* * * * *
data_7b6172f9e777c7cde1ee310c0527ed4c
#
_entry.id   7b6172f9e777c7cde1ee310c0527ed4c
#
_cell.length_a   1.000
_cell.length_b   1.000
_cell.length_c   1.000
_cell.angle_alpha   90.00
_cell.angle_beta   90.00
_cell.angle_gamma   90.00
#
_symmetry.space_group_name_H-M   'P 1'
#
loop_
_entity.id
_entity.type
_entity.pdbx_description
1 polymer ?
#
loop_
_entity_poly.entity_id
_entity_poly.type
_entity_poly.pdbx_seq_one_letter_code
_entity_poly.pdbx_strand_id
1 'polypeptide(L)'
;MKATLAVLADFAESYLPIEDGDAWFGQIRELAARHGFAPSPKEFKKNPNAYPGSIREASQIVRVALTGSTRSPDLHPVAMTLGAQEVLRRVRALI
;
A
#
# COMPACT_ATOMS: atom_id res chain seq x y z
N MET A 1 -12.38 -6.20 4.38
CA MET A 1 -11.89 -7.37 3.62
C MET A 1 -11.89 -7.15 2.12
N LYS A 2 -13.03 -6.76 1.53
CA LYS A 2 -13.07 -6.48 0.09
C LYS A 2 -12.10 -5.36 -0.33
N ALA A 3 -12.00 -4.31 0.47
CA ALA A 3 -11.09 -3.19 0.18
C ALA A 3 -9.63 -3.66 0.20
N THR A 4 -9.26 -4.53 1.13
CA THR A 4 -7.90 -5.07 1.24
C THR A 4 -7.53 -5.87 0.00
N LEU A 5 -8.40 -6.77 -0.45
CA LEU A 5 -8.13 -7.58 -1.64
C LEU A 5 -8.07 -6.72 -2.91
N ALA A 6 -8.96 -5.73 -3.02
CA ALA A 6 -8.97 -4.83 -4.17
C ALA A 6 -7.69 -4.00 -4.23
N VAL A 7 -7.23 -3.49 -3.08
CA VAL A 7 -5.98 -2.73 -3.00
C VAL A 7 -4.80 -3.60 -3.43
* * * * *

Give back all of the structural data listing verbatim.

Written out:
data_7b6172f9e777c7cde1ee310c0527ed4c
#
_entry.id   7b6172f9e777c7cde1ee310c0527ed4c
#
_cell.length_a   1.000
_cell.length_b   1.000
_cell.length_c   1.000
_cell.angle_alpha   90.00
_cell.angle_beta   90.00
_cell.angle_gamma   90.00
#
_symmetry.space_group_name_H-M   'P 1'
#
loop_
_entity.id
_entity.type
_entity.pdbx_description
1 polymer ?
#
loop_
_entity_poly.entity_id
_entity_poly.type
_entity_poly.pdbx_seq_one_letter_code
_entity_poly.pdbx_strand_id
1 'polypeptide(L)'
;MKATLAVLADFAESYLPIEDGDAWFGQIRELAARHGFAPSPKEFKKNPNAYPGSIREASQIVRVALTGSTRSPDLHPVAMTLGAQEVLRRVRALI
;
A
#
# COMPACT_ATOMS: atom_id res chain seq x y z
N MET A 1 -12.38 -6.20 4.38
CA MET A 1 -11.89 -7.37 3.62
C MET A 1 -11.89 -7.15 2.12
N LYS A 2 -13.03 -6.76 1.53
CA LYS A 2 -13.07 -6.48 0.09
C LYS A 2 -12.10 -5.36 -0.33
N ALA A 3 -12.00 -4.31 0.47
CA ALA A 3 -11.09 -3.19 0.18
C ALA A 3 -9.63 -3.66 0.20
N THR A 4 -9.26 -4.53 1.13
CA THR A 4 -7.90 -5.07 1.24
C THR A 4 -7.53 -5.87 0.00
N LEU A 5 -8.40 -6.77 -0.45
CA LEU A 5 -8.13 -7.58 -1.64
C LEU A 5 -8.07 -6.72 -2.91
N ALA A 6 -8.96 -5.73 -3.02
CA ALA A 6 -8.97 -4.83 -4.17
C ALA A 6 -7.69 -4.00 -4.23
N VAL A 7 -7.23 -3.49 -3.08
CA VAL A 7 -5.98 -2.73 -3.00
C VAL A 7 -4.80 -3.60 -3.43